Florida fisherman wins $500 HORSE event for $12,907, denies Orland Romero second career CPC title.
Hammond, Ind. (May 8, 2014) — John Holley is a Southerner through and through but has ties to Hammond and the Horseshoe Casino that go deeper than success on the poker tables. A few years back Holley was in a game at his local room in Destin, Fla. when a gentleman from the Midwest sat down and commissioned the table to cash a 400-dollar check.
“His name was John Selvick, but they called him Tugboat,” Holley remembered of the stranger. “I had never seen him before in my life, but I said, ‘How much you want? I’ll cash you a check.’ He writes it and it’s written from a bank in Illinois. He said, ‘It’s good, it’s good.’ He was fun to have in the game, so I said I’d do it.”
Holley cashed the check and, as promised, Selvick paid him back promptly. The pair’s relationship grew over time as Holley continually loaned him money and Selvick continually made good. Selvick, a tugboat captain from the Chicago area who wintered in Florida, discovered Holley also held his captain’s license and tried to recruit him to work for him in the Midwest.
“I was like, ‘No. I’m not interested in doing that,’” Holley remembered. “Then he [was diagnosed with cancer] and he asked me again would I come up here and work for him. I don’t think he really needed me, but he just wanted me to come up and work for him.”
Holley took Selvick up on his offer the second time around and gave up traveling the circuit to work for Calumet River Fleeting – Selvick’s tug and barge company. Holley primarily worked in the office but often got out on the water, too.
“It was great to go along with him,” Holley said of their days on the Great Lakes.
Holley spent the better part of a year working under Selvick and their relationship grew outside the office, too. Staying just a few miles from the Horseshoe, Holley made numerous trips to and from the property’s card room where he’d often play the $40/80 mixed game.
“He backed me,” Holley said of Selvick. “He’d call me out of bed in the middle of the night and say, ‘You gotta get here. There’s some crazy players here in this cash game. I’ll give you 300 dollars plus half of what you win.’ Whenever I did anything with him he was lucky.”
Selvick was so confident in Holley’s ability he once purchased a $1,000 tournament voucher for him despite Holley expressing no desire to play the event. It took some coercing, but Holley reluctantly accepted the seat and rode Selvick’s good vibes all the way to a runner-up finish.
Selvick’s battle with cancer came to an abrupt end in 2012 and Holley eventually returned home to Destin, Fla. forever keeping his close friends in his heart. Fast-forward almost two years and it’s Thursday at the Horseshoe and Selvick’s memory is front and center again.
Holley is back at the same property where he shared many hands with his late friend and he’s holding the chip lead in Event 6 of the Chicago Poker Classic, a $500 H.O.R.S.E. event. Selvick is fresh in his mind while Holley is heads-up against Orlando Romero holding a commanding chip lead. The dealer sends the final down card in stud and the hands are tabled, sending the last of Romero’s chips Holley’s way.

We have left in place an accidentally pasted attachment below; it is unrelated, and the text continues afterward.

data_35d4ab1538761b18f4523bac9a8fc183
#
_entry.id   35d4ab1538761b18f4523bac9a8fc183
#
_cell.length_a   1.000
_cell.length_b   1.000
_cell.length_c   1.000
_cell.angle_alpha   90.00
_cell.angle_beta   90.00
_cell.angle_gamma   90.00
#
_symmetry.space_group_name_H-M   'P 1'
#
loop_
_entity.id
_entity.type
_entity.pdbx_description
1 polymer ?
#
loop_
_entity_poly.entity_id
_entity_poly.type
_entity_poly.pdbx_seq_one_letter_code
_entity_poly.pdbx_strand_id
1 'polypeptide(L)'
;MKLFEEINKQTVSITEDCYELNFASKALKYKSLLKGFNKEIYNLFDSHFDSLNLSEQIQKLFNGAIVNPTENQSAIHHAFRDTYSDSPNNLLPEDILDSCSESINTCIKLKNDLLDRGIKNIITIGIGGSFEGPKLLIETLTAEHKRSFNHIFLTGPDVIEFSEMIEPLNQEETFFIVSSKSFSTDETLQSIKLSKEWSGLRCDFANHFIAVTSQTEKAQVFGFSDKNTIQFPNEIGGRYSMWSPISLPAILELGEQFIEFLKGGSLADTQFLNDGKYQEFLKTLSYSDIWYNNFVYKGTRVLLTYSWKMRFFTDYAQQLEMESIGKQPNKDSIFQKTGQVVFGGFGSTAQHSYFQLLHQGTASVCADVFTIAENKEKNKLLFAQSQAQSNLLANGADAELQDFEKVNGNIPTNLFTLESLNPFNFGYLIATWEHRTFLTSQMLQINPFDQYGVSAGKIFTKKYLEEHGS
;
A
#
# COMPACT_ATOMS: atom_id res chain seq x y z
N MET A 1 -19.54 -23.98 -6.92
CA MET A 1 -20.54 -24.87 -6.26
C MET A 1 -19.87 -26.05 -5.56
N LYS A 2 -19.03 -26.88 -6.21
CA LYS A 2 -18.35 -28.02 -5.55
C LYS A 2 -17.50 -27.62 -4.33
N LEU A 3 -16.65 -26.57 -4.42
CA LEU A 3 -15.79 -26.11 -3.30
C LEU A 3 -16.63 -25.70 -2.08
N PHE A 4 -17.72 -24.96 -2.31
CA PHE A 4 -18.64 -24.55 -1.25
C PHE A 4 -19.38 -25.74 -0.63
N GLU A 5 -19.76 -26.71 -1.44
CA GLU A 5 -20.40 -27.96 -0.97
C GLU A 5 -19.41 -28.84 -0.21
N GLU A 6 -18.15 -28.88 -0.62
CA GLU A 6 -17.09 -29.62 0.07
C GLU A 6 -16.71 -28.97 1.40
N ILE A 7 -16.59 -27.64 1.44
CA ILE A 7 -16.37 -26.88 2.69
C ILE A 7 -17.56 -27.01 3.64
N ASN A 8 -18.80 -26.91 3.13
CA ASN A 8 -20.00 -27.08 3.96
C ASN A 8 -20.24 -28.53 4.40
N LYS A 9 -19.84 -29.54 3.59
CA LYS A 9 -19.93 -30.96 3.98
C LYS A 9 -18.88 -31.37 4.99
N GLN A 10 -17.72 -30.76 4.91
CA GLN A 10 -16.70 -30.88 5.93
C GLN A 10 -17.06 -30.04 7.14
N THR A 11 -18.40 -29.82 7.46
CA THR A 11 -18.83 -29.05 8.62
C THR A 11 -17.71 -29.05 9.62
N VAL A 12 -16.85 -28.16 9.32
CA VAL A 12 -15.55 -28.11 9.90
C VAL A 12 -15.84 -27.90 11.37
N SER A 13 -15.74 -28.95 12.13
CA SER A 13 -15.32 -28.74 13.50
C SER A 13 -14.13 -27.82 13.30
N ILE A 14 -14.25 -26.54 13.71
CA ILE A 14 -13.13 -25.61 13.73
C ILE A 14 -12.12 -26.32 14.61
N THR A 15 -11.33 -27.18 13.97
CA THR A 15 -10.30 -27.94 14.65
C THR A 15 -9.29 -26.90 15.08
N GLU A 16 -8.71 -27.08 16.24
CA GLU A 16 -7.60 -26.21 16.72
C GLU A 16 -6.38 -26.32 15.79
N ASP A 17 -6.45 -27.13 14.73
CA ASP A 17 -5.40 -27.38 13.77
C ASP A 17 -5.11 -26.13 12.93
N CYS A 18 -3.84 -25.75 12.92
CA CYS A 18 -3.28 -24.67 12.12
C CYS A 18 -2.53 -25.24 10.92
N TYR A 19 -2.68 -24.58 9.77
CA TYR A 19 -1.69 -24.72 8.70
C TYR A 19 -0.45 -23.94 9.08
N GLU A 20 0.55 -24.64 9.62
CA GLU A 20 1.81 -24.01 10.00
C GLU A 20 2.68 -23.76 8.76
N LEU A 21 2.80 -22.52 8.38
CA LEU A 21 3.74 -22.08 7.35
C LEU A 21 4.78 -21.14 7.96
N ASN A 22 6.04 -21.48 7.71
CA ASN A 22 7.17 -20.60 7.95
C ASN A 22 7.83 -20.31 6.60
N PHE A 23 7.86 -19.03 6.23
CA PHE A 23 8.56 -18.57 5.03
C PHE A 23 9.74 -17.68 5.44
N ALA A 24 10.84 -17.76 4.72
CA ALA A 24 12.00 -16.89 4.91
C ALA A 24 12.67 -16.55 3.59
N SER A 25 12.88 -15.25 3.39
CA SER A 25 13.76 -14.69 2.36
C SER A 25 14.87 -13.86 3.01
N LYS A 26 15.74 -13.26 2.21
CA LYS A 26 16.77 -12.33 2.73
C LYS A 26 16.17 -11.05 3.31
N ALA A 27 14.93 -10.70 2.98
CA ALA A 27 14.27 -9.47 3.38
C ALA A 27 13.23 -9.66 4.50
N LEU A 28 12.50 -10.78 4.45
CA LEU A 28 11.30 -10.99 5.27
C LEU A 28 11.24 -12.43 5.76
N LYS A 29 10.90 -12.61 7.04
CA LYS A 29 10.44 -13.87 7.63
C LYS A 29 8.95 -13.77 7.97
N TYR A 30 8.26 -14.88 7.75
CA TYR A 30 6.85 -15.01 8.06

“He was a great guy with a big kind heart,” Holley said of Selvick. “Kind of rough like guys that work on boats, you know? He might curse you out, but he had a super huge heart. Being in Chicago and having a win, I have to dedicate this to John.”
Holley did his friend proud, but more than that, he honored his memory in one of the best ways possible – by playing just like he played when Selvick was footing the bill.
Holley is a 53-year-old fisherman and poker player from Destin, Fla. Impressively, the $12,907 first prize in Event 6 moved him over the $800,000 mark in career tournament earnings.
“I’m a real spiritual man,” Holley said following his win. “I thank the Lord for giving me an opportunity to play poker for a living. He let me fish forever and now He’s letting me play cards.”
Event 6 was the sixth of 10 numbered events on the 2014 CPC schedule. The $500 H.O.R.S.E. tournament drew 108 entries generating a $46,094 prize pool. The top 16 players were paid. Notables to participate in the event include 2004 WSOP Main Event Champion Greg Raymer and gold bracelet winner Dan Heimiller.
Event 6 final table results:
1st: John Holley – $12,907
2nd: Orlando Romero – $7,978
3rd: Robert Garibay – $5,281
4th: Randall Ristich – $3,728
5th: Kristopher Tong – $2,796
6th: John Ryan – $2,220
7th: Vu Hoang – $1,861
8th: Brandon Shack-Harris – $1,641
2014 Chicago Poker Classic results:
- Event 1: $350 NLH Re-Entry – Chris Karambinis defeated 3,092 entries for $168,039
- Event 2: $500 NLH – Sachin Bhargava defeated 806 entries for $104,263
- Event 3: $400 PLO – Ben Sagan defeated 194 entries for $19,854
- Event 4: $350 NLH – Matt Kirby defeated 285 entries for $20,321
- Event 5: $600 NLH Six Max – Drake Bronk defeated 269 entries for $37,695
- Event 6: $500 HORSE – John Holley defeated 108 entries for $12,907
- Event 7: $350 NLH Stimulus – TBD
2014 Chicago Poker Classic upcoming events:
- Event 8: $1,500 Main Event – Friday/Saturday, May 9-10, 12 p.m.
- Event 9: $250 NLH Re-Entry – Saturday/Sunday, May 10-11, 1 p.m., 4 p.m., 7 p.m.
- Event 10: $350 NLH Turbo – Monday, May 12, 12 p.m.